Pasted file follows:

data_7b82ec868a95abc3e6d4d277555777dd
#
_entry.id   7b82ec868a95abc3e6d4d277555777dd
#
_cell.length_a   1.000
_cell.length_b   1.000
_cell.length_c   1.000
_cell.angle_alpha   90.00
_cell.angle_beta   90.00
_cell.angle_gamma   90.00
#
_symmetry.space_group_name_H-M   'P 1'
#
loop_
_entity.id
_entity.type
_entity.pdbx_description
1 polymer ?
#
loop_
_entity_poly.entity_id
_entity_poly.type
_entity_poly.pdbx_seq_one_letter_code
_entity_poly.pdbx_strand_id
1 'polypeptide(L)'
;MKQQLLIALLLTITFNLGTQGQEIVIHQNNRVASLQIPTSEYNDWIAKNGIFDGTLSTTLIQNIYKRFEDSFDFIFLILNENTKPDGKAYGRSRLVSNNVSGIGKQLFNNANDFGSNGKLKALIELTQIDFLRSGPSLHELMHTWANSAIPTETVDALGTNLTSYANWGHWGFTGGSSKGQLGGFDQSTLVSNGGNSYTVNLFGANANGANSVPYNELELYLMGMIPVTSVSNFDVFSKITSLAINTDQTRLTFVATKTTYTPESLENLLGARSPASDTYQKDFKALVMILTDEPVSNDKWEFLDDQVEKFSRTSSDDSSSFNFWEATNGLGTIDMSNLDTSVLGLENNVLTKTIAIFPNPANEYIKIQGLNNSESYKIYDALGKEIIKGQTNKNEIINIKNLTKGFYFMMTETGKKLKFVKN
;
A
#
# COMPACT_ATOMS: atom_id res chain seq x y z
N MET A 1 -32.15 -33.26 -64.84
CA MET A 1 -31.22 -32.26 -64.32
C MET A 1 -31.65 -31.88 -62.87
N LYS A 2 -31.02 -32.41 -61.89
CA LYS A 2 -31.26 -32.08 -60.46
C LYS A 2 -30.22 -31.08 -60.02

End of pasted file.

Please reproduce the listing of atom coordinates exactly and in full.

data_7b82ec868a95abc3e6d4d277555777dd
#
_entry.id   7b82ec868a95abc3e6d4d277555777dd
#
_cell.length_a   1.000
_cell.length_b   1.000
_cell.length_c   1.000
_cell.angle_alpha   90.00
_cell.angle_beta   90.00
_cell.angle_gamma   90.00
#
_symmetry.space_group_name_H-M   'P 1'
#
loop_
_entity.id
_entity.type
_entity.pdbx_description
1 polymer ?
#
loop_
_entity_poly.entity_id
_entity_poly.type
_entity_poly.pdbx_seq_one_letter_code
_entity_poly.pdbx_strand_id
1 'polypeptide(L)'
;MKQQLLIALLLTITFNLGTQGQEIVIHQNNRVASLQIPTSEYNDWIAKNGIFDGTLSTTLIQNIYKRFEDSFDFIFLILNENTKPDGKAYGRSRLVSNNVSGIGKQLFNNANDFGSNGKLKALIELTQIDFLRSGPSLHELMHTWANSAIPTETVDALGTNLTSYANWGHWGFTGGSSKGQLGGFDQSTLVSNGGNSYTVNLFGANANGANSVPYNELELYLMGMIPVTSVSNFDVFSKITSLAINTDQTRLTFVATKTTYTPESLENLLGARSPASDTYQKDFKALVMILTDEPVSNDKWEFLDDQVEKFSRTSSDDSSSFNFWEATNGLGTIDMSNLDTSVLGLENNVLTKTIAIFPNPANEYIKIQGLNNSESYKIYDALGKEIIKGQTNKNEIINIKNLTKGFYFMMTETGKKLKFVKN
;
A
#
# COMPACT_ATOMS: atom_id res chain seq x y z
N MET A 1 -32.15 -33.26 -64.84
CA MET A 1 -31.22 -32.26 -64.32
C MET A 1 -31.65 -31.88 -62.87
N LYS A 2 -31.02 -32.41 -61.89
CA LYS A 2 -31.26 -32.08 -60.46
C LYS A 2 -30.22 -31.08 -60.02